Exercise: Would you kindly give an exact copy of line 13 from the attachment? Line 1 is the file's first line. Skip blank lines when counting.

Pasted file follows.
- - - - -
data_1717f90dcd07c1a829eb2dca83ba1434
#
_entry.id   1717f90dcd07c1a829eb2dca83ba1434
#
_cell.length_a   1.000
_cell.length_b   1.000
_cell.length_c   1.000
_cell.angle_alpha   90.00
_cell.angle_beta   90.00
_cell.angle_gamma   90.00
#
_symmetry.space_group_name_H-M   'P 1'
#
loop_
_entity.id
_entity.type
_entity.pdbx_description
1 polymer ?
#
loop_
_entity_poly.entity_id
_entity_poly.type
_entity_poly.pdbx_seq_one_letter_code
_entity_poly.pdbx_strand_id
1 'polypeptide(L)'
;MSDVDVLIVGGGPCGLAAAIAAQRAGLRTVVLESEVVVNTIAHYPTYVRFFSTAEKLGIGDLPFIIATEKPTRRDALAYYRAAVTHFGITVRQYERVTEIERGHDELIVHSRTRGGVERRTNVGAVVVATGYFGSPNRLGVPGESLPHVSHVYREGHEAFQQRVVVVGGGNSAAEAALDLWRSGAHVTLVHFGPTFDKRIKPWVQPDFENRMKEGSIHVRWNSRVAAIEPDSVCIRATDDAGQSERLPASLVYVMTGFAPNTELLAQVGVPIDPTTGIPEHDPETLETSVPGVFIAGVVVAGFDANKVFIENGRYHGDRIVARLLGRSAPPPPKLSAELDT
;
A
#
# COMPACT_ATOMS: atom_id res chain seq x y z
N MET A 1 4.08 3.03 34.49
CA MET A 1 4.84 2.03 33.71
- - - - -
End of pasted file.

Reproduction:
#